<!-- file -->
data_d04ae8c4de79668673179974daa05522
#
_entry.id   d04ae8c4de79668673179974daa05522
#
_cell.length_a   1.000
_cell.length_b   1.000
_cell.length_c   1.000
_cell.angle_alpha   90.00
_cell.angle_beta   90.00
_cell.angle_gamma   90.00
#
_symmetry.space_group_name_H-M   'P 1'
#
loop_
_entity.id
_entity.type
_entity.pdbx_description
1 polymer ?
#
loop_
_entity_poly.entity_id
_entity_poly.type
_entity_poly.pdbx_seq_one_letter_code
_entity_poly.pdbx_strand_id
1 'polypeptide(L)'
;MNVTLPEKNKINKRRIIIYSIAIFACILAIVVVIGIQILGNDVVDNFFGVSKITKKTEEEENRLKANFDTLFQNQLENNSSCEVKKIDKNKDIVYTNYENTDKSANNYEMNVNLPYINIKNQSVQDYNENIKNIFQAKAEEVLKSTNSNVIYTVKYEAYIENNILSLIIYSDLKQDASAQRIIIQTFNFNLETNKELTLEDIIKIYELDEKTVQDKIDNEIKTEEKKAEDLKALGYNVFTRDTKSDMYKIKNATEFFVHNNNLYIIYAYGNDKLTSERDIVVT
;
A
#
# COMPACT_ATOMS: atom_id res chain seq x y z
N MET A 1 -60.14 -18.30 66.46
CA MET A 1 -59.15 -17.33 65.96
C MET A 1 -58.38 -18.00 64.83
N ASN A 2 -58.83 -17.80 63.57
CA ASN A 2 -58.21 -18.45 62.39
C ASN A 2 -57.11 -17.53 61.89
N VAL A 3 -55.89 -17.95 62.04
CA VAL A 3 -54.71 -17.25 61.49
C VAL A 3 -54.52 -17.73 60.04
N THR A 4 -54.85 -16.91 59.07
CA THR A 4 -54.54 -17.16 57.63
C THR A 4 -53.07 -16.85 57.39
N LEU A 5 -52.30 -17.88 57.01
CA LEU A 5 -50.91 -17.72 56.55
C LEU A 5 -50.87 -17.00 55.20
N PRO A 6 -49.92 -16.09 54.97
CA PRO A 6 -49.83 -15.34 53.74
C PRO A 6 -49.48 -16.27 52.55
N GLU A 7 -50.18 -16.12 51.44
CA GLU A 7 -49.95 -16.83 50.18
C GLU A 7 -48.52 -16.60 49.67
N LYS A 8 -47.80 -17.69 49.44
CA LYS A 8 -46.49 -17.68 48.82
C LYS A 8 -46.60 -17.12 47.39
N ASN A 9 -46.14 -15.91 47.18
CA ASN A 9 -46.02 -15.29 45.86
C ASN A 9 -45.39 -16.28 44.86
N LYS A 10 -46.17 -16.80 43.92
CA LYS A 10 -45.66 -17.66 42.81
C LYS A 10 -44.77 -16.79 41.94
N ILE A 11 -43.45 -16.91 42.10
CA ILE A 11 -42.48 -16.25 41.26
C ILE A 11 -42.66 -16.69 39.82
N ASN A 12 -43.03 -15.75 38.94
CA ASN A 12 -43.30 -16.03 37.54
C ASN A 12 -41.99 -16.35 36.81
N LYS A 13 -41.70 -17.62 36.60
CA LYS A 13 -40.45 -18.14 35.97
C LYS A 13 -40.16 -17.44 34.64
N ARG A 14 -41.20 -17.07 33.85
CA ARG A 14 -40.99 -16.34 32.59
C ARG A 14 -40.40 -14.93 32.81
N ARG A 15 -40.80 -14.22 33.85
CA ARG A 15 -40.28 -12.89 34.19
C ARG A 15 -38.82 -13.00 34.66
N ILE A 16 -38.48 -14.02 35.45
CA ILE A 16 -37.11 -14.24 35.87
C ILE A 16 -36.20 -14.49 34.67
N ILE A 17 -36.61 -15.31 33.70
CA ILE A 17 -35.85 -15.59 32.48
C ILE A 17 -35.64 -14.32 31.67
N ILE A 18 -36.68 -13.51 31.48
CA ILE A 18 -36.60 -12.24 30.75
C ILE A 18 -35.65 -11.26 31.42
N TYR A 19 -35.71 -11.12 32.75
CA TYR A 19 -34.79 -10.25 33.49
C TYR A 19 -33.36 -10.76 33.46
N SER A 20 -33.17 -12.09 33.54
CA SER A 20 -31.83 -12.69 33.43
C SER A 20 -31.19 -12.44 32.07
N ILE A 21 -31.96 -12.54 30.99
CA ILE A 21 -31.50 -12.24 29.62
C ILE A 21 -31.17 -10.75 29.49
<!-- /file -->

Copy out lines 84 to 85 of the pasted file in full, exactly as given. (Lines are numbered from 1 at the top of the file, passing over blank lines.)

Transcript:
C ILE A 18 -35.65 -11.26 31.42
N TYR A 19 -35.71 -11.12 32.75